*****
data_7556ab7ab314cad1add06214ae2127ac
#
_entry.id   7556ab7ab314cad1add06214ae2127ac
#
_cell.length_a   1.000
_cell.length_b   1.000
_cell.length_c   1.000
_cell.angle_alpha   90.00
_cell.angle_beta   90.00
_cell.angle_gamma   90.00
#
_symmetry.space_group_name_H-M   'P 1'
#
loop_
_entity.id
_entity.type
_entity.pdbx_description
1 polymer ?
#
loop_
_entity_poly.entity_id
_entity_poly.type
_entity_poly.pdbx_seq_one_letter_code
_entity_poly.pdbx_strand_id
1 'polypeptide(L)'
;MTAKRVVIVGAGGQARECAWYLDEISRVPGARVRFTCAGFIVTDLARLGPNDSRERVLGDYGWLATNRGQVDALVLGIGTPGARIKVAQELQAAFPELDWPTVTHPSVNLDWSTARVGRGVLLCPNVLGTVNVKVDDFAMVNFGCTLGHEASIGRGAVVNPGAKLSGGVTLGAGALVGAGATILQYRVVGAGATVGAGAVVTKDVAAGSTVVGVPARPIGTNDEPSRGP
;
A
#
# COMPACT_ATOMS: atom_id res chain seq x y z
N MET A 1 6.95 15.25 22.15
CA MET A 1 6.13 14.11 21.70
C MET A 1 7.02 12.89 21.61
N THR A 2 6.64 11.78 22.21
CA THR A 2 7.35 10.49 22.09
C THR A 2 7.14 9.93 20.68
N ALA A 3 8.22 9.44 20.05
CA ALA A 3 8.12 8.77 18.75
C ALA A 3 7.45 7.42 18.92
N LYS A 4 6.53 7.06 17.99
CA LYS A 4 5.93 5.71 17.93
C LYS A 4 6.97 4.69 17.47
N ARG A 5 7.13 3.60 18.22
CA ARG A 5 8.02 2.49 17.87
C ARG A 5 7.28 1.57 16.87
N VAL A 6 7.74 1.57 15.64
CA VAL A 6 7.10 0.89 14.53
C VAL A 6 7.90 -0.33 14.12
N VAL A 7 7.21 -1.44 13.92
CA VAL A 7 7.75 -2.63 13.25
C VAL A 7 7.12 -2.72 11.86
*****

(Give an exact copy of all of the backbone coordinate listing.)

data_7556ab7ab314cad1add06214ae2127ac
#
_entry.id   7556ab7ab314cad1add06214ae2127ac
#
_cell.length_a   1.000
_cell.length_b   1.000
_cell.length_c   1.000
_cell.angle_alpha   90.00
_cell.angle_beta   90.00
_cell.angle_gamma   90.00
#
_symmetry.space_group_name_H-M   'P 1'
#
loop_
_entity.id
_entity.type
_entity.pdbx_description
1 polymer ?
#
loop_
_entity_poly.entity_id
_entity_poly.type
_entity_poly.pdbx_seq_one_letter_code
_entity_poly.pdbx_strand_id
1 'polypeptide(L)'
;MTAKRVVIVGAGGQARECAWYLDEISRVPGARVRFTCAGFIVTDLARLGPNDSRERVLGDYGWLATNRGQVDALVLGIGTPGARIKVAQELQAAFPELDWPTVTHPSVNLDWSTARVGRGVLLCPNVLGTVNVKVDDFAMVNFGCTLGHEASIGRGAVVNPGAKLSGGVTLGAGALVGAGATILQYRVVGAGATVGAGAVVTKDVAAGSTVVGVPARPIGTNDEPSRGP
;
A
#
# COMPACT_ATOMS: atom_id res chain seq x y z
N MET A 1 6.95 15.25 22.15
CA MET A 1 6.13 14.11 21.70
C MET A 1 7.02 12.89 21.61
N THR A 2 6.64 11.78 22.21
CA THR A 2 7.35 10.49 22.09
C THR A 2 7.14 9.93 20.68
N ALA A 3 8.22 9.44 20.05
CA ALA A 3 8.12 8.77 18.75
C ALA A 3 7.45 7.42 18.92
N LYS A 4 6.53 7.06 17.99
CA LYS A 4 5.93 5.71 17.93
C LYS A 4 6.97 4.69 17.47
N ARG A 5 7.13 3.60 18.22
CA ARG A 5 8.02 2.49 17.87
C ARG A 5 7.28 1.57 16.87
N VAL A 6 7.74 1.57 15.64
CA VAL A 6 7.10 0.89 14.53
C VAL A 6 7.90 -0.33 14.12
N VAL A 7 7.21 -1.44 13.92
CA VAL A 7 7.75 -2.63 13.25
C VAL A 7 7.12 -2.72 11.86